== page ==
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Civil liberties or disregard: Why UL amended its free speech policy

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The University of Louisiana at Lafayette recently adopted a new free speech policy in response to a state law requiring college campuses to adopt clear free speech policies.

While some are optimistic about the change, others are upset and many are still confused about what the new policy actually changes for UL Lafayette.

UL Lafayette’s new free speech policy says, “It is not the responsibility of the University to shield individuals from speech protected by the First Amendment of the Constitution of the United States of America and Article I, Section 7 of the Constitution of Louisiana, and other applicable laws (‘Free Speech Laws’), including without limitation ideas and opinions they find unwelcome, disagreeable, or even deeply offensive.”

Louisiana Senate Bill No. 364 requires all colleges in Louisiana to include this in their policy.

Leigh Jolivette, a member of Gamma Rho Lambda, the multicultural LGBT+ sorority at UL Lafayette, said she doesn’t agree with the wording of this new policy.

“I also think that wording is a little ridiculous, because I believe that maybe it should be the university’s job to protect us,” Jolivette said. “I pay a lot of money to get an education here. I’m expected to pay for my parking; I’m expected to go to my classes and how are you going to say you aren’t going to shield me.”

Other students, such as senior political science major and former President of Young Americans for Liberty Kaleb Moore, are pleased with the new policy.

“I think it’s definitely a step in the right direction for the campus in general,” Moore said. “It shows me that the university is committed to the students.”

While one may assume this means UL Lafayette no longer restricts speech on campus, there is an exception for speech that could cause violence.

Dean of Students Margarita Perez, Ed.D., said the primary change the new policy brings to UL Lafayette has to do with public demonstrations.

“So let’s say a group wanted to come on campus and give out pamphlets about abortion,” Perez said. “They would have contacted our office, filled out a form, let us know when they want to come, we would have approved it, and then we would have told them where they could be. Now, they don’t have to let us know they’re coming; they can be anywhere on campus, as long as they’re not interfering with academic classes or something we are having outside (and) they can’t enter buildings.”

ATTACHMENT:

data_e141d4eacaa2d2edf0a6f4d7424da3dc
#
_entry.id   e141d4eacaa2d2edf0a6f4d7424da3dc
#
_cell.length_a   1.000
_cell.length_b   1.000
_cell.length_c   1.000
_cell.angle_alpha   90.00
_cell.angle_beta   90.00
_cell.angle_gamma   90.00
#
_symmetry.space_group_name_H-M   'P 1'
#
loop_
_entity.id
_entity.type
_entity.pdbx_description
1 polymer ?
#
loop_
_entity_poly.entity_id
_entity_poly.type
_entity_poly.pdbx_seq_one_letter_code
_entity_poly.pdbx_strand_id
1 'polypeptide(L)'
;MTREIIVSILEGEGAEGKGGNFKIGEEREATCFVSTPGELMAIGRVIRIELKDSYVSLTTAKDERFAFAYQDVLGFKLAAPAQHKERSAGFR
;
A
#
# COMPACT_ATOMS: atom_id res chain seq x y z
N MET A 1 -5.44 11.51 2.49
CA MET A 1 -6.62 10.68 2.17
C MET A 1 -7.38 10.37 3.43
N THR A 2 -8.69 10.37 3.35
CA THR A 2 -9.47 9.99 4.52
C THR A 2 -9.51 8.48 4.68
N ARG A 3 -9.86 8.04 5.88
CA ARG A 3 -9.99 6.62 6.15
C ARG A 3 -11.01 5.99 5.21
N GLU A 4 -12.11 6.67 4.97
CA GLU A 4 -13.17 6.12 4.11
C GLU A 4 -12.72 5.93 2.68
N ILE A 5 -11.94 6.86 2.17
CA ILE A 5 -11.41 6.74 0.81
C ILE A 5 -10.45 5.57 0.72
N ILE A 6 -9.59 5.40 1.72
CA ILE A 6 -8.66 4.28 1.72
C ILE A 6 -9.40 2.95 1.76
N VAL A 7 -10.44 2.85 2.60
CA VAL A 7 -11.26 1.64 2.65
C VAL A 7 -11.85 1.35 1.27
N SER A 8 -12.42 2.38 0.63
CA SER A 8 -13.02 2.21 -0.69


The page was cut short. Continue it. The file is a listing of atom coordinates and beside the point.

Jolivette said although the changes to UL Lafayette’s policy regarding public demonstrations could lead to problems, she ultimately believes the change was a good one.

“I kinda agree with what they’re doing. In a perfect world they could be like, ‘UL is going to not let this happen,’ but if they have very strict rules like that, then those rules can then be used to (say) ‘Okay we’re not going to let any protest happen,’” she said. “So I feel like while a lot of these things aren’t great at least with a more open policy it can be more open for me to retaliate.”

According to a previous article in the Vermilion, a line in the conduct section of UL Lafayette’s Computer and Network Policy which said, “Distasteful or offensive displays, messages and printouts are not permitted,” received student backlash.

Despite the new free speech policy and a resolution passed by SGA in January 2018 to change the words “distasteful or offensive” to “obscene,” the policy has not changed as of June 29, 2019.

According to CampusReform, Young Americans for Liberty member Austin Lancos said students who broke this rule may be expelled for it.

“The main policy that was unconstitutional was that if you say anything ‘distasteful or offensive’ while using UL’s Wi-Fi, you would be suspended or expelled from the university,” Lancos said.

Senior Communications Representative at UL Lafayette Eric Maron said the controversial rule regarding offensive displays is still in the current policy, but added that the rumors saying that breaking the rule would result in expulsion are untrue.

“Contrary to what Austin Lanclos said in the stories I've seen, there is nothing that says that ‘if you say anything distasteful or offensive while using UL's Wi-Fi, you would be suspended or expelled,’” Maron said. “According to the Computer and Network Policy, ‘Penalties may include loss of access, either temporary or permanent, to UL Lafayette computer systems and networks.’ Depending upon the violation (harassment, threatening behaviors, etc), it could be considered a violation of the Student Code of Conduct and that would be referred to the Office of Student Affairs.”

According to the Computer and Network Policy, this is accurate.

According to the New York Times, President Trump signed an executive order on March 21, which linked some federal funding for colleges to how well they enforce “free inquiry” on campuses. While Louisiana Senate Bill No. 364 was passed in June 2018, UL Lafayette announced its change to its free speech policy on June 18, 2019 only 28 days after Trump’s executive order.

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